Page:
The diagnosis is based on the whole clinical picture, with additional information provided by carefully performed and interpreted confirmatory tests to ascertain the presence or absence of sympathetically maintained pain and autonomic dysfunction. These include sympathetic blockade (i.e., stellate ganglion block, lumbar sympathetic block) performed using local anesthetic and tests such as the quantitative pseudomotor axon reflex test, which allows a continuous hygrometric assessment of pseudomotor activity, felt to be a good indicator of C-fiber function. Clinical experience suggests that early intervention with sympatholytic procedures (pharmacologic or nerve block techniques) may be helpful therapeutically as well. Further data are required to confirm the appropriate timing and relative efficacy of different procedures and medications. Nevertheless, the importance of early diagnosis cannot be overemphasized. Table 1 lists the common clinical features of CRPS that may be useful in its differential diagnosis. Diagnostic criteria are listed in Table 2.

Table 1. Common clinical features of complex regional pain syndrome

Table 2. Diagnostic criteria of complex regional pain syndrome

The diagnosis of CRPS is purely clinical and requires the exclusion of confounding medical problems, as well as the evaluation of diagnostic criteria. The IASP continues to clarify and refine the diagnostic criteria for CRPS in an attempt to eliminate the diagnostic and therapeutic dilemmas.
Progress has been slow in refining treatment for CRPS. Because the condition is complex and incompletely understood, the treatment has been varied and formulated to address presumed pathophysiologic causes and to ameliorate specific symptoms. The common goal in the treatment of CRPS is functional restoration. Pharmacologic therapy as well as regional anesthetics and surgical interventions should be seen principally as adjuncts to physical therapy.
1. Physical therapy
Physical therapy should be started as soon as a diagnosis is made, even if the diagnosis is presumptive. Indeed, when physical therapy has already been started (e.g., after surgery on the hand or foot, or after casting for a fracture), the pain may worsen with the development of CRPS. Discontinuing therapy under these circumstances will only make matters worse. Physical therapy should continue, but the approach most likely will be altered. Mobilization of the affected limb is of paramount importance, and often the pain must be aggressively treated to accomplish this, using the regional anesthetic techniques and/or pharmacologic agents discussed later. A gentle approach using heat, massage, vibration, and other mild stimuli helps restore more normal sensory processing. Isometric strengthening should be followed by progressive stress loading, as tolerated. One must be careful when using medication or, in particular, regional anesthesia in conjunction with physical therapy to avoid aggressive range-of-motion exercises and heavy loading of the affected limb. (Chapter 16 contains a full description of physical therapy for patients with CRPS.)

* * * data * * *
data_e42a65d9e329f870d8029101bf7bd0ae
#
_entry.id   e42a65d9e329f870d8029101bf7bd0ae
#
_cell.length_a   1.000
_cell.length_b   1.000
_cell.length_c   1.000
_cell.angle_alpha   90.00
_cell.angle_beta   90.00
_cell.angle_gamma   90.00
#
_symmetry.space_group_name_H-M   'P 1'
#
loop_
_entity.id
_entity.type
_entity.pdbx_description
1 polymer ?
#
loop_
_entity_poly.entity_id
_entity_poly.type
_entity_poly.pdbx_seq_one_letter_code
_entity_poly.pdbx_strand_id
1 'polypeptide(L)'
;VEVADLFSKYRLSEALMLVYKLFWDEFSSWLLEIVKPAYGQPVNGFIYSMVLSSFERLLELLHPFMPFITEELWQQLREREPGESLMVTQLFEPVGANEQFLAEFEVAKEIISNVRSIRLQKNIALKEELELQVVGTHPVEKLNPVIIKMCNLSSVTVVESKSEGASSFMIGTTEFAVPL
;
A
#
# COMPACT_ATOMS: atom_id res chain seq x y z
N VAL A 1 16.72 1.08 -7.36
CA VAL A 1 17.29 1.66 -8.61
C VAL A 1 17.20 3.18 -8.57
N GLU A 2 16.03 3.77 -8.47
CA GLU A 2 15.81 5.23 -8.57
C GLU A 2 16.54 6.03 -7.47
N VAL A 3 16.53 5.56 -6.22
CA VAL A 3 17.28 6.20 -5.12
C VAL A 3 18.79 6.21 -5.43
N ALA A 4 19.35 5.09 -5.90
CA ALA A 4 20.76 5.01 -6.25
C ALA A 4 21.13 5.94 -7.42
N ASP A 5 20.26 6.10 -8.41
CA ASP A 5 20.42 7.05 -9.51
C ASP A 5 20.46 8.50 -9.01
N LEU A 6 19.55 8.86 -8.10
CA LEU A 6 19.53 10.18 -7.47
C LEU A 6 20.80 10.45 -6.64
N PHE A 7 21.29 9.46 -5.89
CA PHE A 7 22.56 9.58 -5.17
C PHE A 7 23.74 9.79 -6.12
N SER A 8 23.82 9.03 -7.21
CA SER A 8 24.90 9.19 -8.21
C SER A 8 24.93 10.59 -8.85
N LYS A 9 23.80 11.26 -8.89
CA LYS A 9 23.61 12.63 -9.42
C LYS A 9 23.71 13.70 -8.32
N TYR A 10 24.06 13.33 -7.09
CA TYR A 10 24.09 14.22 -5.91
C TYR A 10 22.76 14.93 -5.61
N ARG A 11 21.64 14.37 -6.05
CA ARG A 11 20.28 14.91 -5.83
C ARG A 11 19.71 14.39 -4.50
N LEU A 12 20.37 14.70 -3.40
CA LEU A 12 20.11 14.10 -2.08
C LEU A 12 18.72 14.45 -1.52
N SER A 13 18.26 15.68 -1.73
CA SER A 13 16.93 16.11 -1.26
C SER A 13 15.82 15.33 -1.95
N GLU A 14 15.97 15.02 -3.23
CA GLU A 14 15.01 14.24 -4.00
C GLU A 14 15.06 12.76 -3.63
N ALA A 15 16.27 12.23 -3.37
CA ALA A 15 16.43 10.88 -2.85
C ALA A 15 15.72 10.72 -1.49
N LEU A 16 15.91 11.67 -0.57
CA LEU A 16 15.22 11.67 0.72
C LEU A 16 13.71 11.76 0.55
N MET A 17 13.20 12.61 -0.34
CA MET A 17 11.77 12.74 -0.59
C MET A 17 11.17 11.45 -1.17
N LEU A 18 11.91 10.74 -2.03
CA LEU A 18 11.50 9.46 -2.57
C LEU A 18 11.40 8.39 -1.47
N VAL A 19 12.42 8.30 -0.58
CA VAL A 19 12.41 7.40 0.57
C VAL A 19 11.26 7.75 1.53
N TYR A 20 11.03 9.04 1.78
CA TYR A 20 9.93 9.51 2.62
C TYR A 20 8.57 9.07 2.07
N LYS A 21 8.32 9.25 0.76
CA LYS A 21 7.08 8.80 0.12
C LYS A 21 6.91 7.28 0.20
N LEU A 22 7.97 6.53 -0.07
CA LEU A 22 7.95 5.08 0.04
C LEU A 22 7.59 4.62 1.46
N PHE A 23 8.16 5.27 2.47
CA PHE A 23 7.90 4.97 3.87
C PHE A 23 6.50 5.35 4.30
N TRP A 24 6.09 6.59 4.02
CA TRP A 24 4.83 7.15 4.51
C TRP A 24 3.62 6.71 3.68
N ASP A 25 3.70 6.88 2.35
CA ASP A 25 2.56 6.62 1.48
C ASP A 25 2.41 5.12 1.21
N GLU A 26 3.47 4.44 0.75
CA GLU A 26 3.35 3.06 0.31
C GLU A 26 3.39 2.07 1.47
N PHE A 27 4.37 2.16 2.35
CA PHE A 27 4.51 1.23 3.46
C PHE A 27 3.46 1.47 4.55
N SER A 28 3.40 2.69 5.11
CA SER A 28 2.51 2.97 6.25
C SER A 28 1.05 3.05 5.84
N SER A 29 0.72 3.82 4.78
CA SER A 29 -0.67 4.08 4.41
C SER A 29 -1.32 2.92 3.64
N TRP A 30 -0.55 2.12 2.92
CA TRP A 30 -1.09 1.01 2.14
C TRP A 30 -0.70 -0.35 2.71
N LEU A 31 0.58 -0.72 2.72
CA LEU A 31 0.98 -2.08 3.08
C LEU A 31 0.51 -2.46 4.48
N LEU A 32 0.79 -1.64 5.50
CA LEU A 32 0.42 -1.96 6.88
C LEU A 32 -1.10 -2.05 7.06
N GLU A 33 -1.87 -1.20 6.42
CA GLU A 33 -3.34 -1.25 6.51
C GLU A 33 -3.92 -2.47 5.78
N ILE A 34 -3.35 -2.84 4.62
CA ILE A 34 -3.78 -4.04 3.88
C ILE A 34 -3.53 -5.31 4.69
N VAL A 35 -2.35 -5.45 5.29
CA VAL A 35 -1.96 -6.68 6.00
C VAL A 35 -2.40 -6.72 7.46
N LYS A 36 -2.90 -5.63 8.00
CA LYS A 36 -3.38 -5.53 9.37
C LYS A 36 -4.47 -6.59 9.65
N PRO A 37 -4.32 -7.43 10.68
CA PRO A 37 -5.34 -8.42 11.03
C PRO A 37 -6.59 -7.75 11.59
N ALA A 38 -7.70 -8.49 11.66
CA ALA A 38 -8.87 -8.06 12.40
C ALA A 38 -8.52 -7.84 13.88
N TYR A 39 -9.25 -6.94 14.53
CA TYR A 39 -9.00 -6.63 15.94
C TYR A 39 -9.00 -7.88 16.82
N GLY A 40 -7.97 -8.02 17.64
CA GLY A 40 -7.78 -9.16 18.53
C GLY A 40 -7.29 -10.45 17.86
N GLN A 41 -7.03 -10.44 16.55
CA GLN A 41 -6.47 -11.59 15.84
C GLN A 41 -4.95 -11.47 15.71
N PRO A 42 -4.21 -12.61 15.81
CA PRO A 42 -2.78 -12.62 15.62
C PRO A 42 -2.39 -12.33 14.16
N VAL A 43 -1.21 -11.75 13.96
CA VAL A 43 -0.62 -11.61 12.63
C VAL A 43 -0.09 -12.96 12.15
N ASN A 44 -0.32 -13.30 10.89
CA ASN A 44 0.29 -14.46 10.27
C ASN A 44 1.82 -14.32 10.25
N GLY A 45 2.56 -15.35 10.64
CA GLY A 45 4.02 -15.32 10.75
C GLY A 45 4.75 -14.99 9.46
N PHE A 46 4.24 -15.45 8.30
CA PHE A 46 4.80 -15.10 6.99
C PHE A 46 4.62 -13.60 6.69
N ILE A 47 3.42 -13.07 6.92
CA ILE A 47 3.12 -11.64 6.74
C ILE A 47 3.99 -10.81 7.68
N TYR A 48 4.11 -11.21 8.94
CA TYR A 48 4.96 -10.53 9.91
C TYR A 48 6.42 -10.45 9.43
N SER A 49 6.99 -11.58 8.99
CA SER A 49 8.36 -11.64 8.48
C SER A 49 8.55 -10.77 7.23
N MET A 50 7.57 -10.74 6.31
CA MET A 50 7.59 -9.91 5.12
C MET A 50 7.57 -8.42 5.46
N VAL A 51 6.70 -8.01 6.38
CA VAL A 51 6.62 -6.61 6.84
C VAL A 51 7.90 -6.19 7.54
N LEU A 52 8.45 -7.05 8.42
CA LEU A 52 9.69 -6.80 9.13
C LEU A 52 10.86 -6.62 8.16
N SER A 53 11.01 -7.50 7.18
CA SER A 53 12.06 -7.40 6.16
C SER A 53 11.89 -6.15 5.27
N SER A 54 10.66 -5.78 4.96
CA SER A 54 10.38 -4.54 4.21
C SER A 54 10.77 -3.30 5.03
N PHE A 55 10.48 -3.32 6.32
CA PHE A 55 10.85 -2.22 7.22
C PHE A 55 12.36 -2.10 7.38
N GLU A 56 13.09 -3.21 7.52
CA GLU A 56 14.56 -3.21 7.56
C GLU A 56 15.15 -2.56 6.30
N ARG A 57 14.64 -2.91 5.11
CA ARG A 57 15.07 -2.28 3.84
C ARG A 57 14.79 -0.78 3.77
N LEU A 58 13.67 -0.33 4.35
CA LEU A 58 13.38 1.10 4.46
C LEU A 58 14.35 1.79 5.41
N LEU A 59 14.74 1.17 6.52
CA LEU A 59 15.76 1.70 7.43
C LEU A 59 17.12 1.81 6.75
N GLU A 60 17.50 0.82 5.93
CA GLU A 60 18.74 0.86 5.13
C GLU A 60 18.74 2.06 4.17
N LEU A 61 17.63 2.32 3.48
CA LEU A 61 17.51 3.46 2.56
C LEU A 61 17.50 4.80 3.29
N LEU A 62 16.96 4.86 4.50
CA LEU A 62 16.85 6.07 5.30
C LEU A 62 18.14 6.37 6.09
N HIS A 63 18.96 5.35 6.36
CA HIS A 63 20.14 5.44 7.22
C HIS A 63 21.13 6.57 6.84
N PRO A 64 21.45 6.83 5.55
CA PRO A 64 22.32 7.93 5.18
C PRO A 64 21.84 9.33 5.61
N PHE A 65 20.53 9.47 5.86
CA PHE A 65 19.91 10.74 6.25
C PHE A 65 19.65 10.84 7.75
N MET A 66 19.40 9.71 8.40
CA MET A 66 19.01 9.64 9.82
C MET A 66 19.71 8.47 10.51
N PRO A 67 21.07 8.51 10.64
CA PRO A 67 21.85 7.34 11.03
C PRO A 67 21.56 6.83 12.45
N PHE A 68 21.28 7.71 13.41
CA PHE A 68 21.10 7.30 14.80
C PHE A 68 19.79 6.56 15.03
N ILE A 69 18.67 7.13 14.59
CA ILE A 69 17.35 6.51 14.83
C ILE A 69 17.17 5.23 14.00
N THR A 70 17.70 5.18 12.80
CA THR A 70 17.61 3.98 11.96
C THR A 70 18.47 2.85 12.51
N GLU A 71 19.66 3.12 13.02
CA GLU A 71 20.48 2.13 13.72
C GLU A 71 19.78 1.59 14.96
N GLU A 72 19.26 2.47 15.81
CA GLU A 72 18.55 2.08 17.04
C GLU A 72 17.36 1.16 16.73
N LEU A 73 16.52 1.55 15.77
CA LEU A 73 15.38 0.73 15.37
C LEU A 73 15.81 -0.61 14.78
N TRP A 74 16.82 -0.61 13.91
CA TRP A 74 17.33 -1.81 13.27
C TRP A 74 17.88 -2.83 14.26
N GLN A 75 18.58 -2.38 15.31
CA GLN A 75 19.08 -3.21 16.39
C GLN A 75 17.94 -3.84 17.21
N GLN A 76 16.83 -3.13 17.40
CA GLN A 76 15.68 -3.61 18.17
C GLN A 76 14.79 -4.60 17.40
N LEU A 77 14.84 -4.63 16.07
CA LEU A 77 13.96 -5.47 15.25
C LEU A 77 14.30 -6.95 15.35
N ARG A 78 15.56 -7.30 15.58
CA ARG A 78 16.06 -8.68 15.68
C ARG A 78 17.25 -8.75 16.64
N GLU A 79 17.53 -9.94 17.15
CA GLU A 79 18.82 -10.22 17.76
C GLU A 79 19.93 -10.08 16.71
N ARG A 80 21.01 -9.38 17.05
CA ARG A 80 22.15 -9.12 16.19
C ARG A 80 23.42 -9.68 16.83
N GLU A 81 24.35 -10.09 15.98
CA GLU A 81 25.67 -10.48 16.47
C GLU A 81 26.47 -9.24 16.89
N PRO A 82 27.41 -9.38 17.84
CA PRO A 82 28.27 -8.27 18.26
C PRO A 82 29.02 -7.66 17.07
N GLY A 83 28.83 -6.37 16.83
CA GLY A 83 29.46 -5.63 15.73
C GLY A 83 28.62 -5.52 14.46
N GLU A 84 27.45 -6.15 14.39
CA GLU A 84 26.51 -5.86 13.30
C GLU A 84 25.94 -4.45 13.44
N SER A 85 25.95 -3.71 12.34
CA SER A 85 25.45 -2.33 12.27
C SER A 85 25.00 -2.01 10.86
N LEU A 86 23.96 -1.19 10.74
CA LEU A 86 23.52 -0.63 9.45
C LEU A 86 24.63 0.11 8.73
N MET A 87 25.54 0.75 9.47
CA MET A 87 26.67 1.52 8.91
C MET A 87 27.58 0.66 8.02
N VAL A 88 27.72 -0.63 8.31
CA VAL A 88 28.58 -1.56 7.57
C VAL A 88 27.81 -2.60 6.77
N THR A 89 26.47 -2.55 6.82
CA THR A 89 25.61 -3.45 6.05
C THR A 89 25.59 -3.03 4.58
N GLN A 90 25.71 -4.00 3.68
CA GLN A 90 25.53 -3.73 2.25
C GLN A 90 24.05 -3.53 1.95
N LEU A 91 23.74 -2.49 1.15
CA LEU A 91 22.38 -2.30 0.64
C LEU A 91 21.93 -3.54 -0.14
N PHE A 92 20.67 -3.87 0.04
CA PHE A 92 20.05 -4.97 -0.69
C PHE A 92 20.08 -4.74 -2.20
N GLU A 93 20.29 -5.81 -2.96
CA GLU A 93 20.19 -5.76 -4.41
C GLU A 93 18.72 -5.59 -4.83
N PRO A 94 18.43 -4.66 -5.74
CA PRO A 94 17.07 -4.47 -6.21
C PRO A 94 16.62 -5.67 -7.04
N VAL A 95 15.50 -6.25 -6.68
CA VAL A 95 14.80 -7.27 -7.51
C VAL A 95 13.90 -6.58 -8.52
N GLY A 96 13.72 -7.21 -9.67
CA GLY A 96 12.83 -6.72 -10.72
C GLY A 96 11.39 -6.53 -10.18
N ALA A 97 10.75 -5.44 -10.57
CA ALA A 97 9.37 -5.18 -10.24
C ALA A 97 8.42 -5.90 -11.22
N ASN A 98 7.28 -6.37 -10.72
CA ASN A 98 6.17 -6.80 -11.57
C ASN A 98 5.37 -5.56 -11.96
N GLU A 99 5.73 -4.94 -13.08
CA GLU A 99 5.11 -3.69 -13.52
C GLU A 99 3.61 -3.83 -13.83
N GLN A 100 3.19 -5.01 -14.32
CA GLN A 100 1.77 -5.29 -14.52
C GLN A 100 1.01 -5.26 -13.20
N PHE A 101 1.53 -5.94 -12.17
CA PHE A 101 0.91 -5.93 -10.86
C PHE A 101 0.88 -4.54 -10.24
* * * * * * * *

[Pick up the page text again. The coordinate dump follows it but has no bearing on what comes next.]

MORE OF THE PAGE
2. Drug treatments
(i) Neuropathic pain medications
Tricyclic antidepressants
Tricyclic antidepressants (TCAs) block the reuptake of norepinephrine and serotonin into the presynaptic terminal from the synaptic cleft. They are effective in treating neuropathic pain syndromes, including postherpetic neuralgia, diabetic neuropathy, and CRPS. The exact mechanism of action of the analgesic effect of these medications is unknown, but it is thought to be multifactorial. Spontaneous pain, shooting pain, and allodynia may all be improved. The effect of TCAs on pain is thought to be separate from that on mood, as the doses required for pain reduction are generally smaller than those required for mood elevation. These agents can, however, facilitate the treatment of pain by improving mood, sleep, and anxiety states. The most commonly prescribed TCAs are amitriptyline, nortriptyline, desipramine, and doxepin. They have somewhat different effects on norepinephrine and serotonin reuptake and therefore somewhat different side-effect profiles (see Chapter 11, Table 1). This should be considered when prescribing these drugs, particularly in the elderly. Refer to Chapter 11 and Appendix VIII for a full description of these drugs.
The anticonvulsants are a heterogeneous group of drugs, some of which have known efficacy for the treatment of neuropathic pain. Several anticonvulsants have been used successfully for CRPS, including phenytoin, carbamazepine, valproic acid, and gabapentin.
The most popular of these is gabapentin because of its favorable side effect profile. The use of gabapentin for diabetic neuropathy, postherpetic neuralgia, and migraine headaches has been validated in multicenter randomized trials. Although such validation for the use of gabapentin for CRPS has not yet been achieved, recent reports suggest it has considerable efficacy in CRPS patients. Side effects are a significant drawback of the other anticonvulsants, but these may be used if gabapentin does not prove effective. The anticonvulsants are described in Chapter 11.
The mechanism of action of gabapentin is unknown. Because the drug’s structure resembles that of the neurotransmitter gamma-aminobutyric acid (GABA), it was originally thought that it acted via GABA receptors. However, it does not in fact interact with these receptors. The drug binds to a calcium channel subunit, but the significance of this action is also uncertain. The most common adverse effects of gabapentin are somnolence, dizziness, ataxia, fatigue, inability to concentrate, gastrointestinal (GI) disturbances, and nystagmus. These side effects can largely be prevented by careful upward titration of dosage to therapeutic levels (see Chapter 11 and Appendix VII).
Local Anesthetics